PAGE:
[1]Recently, United Methodist pastors and laity gathered in Lander, WY, for our All Wyoming Roundup where we were led by A J Bush and Samantha Gupta in a wonder journey they call the Rural Race Dialog. In part of this experience, we imagined we were European immigrants of years past having to face prejudices and give up part of our identity. That was the imaginative exercise I mentioned in this devotion.

Image: “Emmaus” by Janet Brooks-Gerloff

Jeff Rainwater (aka Reinwasser)

February 5, 2017, Cheyenne, Wyoming

Note: This article is meant as an invitation to members of the United Methodist Churches in Wyoming to attend an upcoming event. But I’m sure A J & Samantha, referenced at the end of this article, would love to hear from you if you are interested in this conversation.

I have a relatively unique last name… Rainwater. Unique names are often conversation starters. I can’t count the number of introductions that have followed with, “Rainwater, what a nice name… are you Native American?” This is followed by my usual response, “No, not in my case. My name was actually German once. My ancestors changed it to English when they came to America. It used to be Reinwasser or something like that.” And that is often where the conversation stops. Only recently has a question come to my mind, “Why did my ancestors change their name?” Changing one’s name is not trivial. There is a lot that is connected with a name — a history, a set of customs, a culture.

We believe they came in the mid-1800s during the large German migration of that era. Did the Reinwasser’s (or something like that) face some difficulties because of that German name? Were they not welcome with that German name? Was it easier to find work with the English version of their name? Were there a few more doors opened to them in the American landscape with the new name? Then I began to wonder, what would my life be like today if I was still named Reinwasser (or something like that)? Would all the opportunities afforded me have been there? Would our neighbors have treated us any differently?

The point of sharing this exercise in imagination is that all of us of African, Asian, Pacific Islander, Middle Eastern, Latin America, South America, or European descent have a story in our past of coming to this great land and finding it already occupied, often by a people of another language or culture. The Reinwasser’s may not have found it difficult to be the family with the funny name, the strange language, the different colored skin. But many families did face such struggle, even persecution. That story is likely my story and your story. Many of us just don’t know it. How might we better understand and love the stranger, the immigrant, the refugee, the “new guy or girl” as Jesus has commanded us if we better understood our story — our common story.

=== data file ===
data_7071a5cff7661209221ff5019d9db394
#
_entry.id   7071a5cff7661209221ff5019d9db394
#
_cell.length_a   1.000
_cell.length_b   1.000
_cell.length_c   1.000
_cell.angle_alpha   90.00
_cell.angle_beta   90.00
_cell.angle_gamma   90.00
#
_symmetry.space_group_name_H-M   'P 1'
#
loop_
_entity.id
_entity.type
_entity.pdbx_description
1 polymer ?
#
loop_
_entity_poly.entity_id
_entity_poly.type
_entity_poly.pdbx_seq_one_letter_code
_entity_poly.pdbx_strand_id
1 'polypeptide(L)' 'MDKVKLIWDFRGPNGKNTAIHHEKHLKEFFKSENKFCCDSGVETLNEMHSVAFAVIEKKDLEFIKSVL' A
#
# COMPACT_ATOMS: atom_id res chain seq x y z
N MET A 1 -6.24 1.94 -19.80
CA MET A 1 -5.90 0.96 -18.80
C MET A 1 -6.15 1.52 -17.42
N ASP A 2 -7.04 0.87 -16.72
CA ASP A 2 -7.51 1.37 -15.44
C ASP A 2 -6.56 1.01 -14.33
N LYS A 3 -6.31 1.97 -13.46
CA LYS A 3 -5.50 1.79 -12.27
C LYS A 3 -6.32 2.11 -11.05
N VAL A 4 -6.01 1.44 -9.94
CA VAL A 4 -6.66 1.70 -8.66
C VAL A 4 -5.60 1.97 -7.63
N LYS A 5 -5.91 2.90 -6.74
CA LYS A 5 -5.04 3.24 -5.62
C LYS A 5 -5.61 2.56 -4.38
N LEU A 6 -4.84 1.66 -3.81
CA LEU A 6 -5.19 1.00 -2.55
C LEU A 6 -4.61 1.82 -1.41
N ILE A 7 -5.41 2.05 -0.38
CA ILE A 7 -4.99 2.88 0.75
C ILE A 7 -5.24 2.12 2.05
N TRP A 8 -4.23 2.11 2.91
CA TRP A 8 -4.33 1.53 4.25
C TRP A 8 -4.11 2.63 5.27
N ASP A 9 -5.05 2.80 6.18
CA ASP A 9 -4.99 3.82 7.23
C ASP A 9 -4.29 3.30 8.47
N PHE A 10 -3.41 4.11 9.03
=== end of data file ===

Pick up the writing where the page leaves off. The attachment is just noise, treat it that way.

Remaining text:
This March 4, at our Wyoming District Conference, we are going to ask similar questions as Pastor AJ Bush and Samantha Gupta facilitate an important conversation on finding common ground and loving our neighbors even in the midst of great division we see in our land today. I hope you will plan to attend this event in Lander, Wyoming, and join the conversation. You can register online at our Wyoming District website.  Whether you can come or not, I hope you will check out Pastor AJ Bush’s blog post to learn more.

From Laodicea : A Poem

20-21 “Look at me. I stand at the door. I knock. If you hear me call and open the door, I’ll come right in and sit down to supper with you. Conquerors will sit alongside me at the head table, just as I, having conquered, took the place of honor at the side of my Father. That’s my gift to the conquerors!
22 “Are your ears awake? Listen. Listen to the Wind Words, the Spirit blowing through the churches.”   (Revelation 3:20-22, The Message)

by Jeff Rainwater, 18 January 2017, near Pray, MT

“I stand at the Door and knock…”
How long?
How long do You stand waiting
fist on Wood with no response
from other side of Threshold?
Do You quit knocking ever
and let the silence judge
the one inside by the fire
with warm socks on
yet alone?
So alone.
Do You walk away… ever
or stand eternity on the Doorstep
waiting, listening, praying?
Or do you withdraw for now
If so, will you return soon?
When?
As you stand and wrap on the Frame
what do you pray for or for whom?
Do You pray for me?
You could splinter this Divide
with one blow from angry fist.
Will You plead with me instead
who will not
(can not?)
open the Door?
“I stand at the Door and knock…”
with unsure steps, trembling hand
I reach out..

A few words about this work: First, I invite you to find your Bible and read the whole letter to Laodicea found in Revelation, 3:14-22. This poem was meant to be read with the whole letter in mind.  I find this passage contains some of the most vivid word images found in the Bible, especially evocative in Eugene Peterson’s paraphrased version, The Message.